The Jan. 1 deadline for enforcement of the new food handler card requirement in California is approaching and restaurant operators should be prepared for health inspectors to ask if their workers are certified.
Under legislation adopted last year, all restaurant and retail workers in California involved in the preparation, service or storage of food must pass a food safety test to earn a food handlers card that ensures that all foodservice workers at least have basic training in food safety. New hires have 30 days to become certified.
Employers must maintain records of the food handler cards and be ready to provide copies to county inspectors during their routine visits.
Jot Condie, president and chief executive of the California Restaurant Association, said the association has been working to educate members about the mandate, but some working in the state’s estimated 90,000 restaurants may not be aware of the rule.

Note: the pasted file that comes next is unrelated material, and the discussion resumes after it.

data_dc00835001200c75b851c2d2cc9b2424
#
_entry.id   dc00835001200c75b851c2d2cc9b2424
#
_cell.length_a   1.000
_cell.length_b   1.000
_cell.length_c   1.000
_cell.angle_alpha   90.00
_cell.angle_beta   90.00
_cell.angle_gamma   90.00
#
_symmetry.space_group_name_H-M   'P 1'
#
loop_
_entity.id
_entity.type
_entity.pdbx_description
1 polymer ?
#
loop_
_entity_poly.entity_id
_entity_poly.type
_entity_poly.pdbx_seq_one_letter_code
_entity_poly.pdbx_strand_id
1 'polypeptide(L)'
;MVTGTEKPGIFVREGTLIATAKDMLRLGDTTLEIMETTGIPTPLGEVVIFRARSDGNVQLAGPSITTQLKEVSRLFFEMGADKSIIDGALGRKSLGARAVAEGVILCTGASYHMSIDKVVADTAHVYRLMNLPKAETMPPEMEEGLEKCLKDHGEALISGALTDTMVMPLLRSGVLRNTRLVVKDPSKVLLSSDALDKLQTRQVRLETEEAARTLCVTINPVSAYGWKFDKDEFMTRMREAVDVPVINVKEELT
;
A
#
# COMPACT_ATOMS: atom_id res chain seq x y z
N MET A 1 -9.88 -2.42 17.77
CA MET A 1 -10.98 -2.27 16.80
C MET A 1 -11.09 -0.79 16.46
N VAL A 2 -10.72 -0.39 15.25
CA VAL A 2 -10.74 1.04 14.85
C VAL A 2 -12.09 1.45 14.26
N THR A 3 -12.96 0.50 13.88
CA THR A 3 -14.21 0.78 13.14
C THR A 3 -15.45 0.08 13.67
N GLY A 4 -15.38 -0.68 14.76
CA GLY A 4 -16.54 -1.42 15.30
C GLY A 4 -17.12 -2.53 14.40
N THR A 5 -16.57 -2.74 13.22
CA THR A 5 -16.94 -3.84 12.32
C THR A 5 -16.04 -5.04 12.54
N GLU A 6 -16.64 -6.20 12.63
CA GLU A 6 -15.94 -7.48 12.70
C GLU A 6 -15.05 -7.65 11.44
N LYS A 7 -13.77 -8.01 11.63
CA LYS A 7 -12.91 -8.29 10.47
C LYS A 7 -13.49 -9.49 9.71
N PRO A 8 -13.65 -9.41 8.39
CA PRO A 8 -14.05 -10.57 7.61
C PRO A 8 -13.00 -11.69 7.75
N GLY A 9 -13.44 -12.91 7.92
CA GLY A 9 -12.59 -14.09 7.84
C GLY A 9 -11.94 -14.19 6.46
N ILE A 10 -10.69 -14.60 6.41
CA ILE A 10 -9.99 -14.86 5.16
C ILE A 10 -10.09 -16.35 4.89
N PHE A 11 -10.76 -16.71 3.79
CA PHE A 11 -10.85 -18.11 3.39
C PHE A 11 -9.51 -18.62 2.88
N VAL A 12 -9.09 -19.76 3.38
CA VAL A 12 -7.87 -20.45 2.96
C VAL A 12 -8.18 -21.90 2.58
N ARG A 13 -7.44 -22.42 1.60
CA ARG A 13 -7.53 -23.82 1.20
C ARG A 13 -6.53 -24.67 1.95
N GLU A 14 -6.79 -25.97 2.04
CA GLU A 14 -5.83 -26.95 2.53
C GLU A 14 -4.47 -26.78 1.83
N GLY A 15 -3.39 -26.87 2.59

“Restaurant operators are incredibly busy and have hundreds of laws to comply with just to keep their doors open,” Condie said. “We’ve executed an aggressive educational campaign using a variety of communication channels, including earned, paid and social media, to ensure operators know about the law and how to comply, yet we know there are still folks out there who aren’t aware. Unfortunately, they may learn about it the hard way, through a health inspection penalty.”
Foodservice workers in San Diego, San Bernardino and Riverside counties are exempt from the law, as food safety certification requirements existed there prior to the new rules.
The statewide food handler card mandate technically went into effect on July 1, but enforcement was limited to education and notification to allow state lawmakers to tweak the legislation slightly to clarify the requirements.
The clarifications specified that approved training programs be limited to those accredited by the American National Standards Institute.
Enforcement is expected to begin on Jan. 1 under recommendations by the California Conference of Directors of Environmental Health, the state’s association representing county health inspectors.
Training is available both online and in classroom settings across the state in English and Spanish. Approved training providers include the National Restaurant Association’s ServSafe California Food Handler program, the National Registry of Food Safety Professionals and Prometric.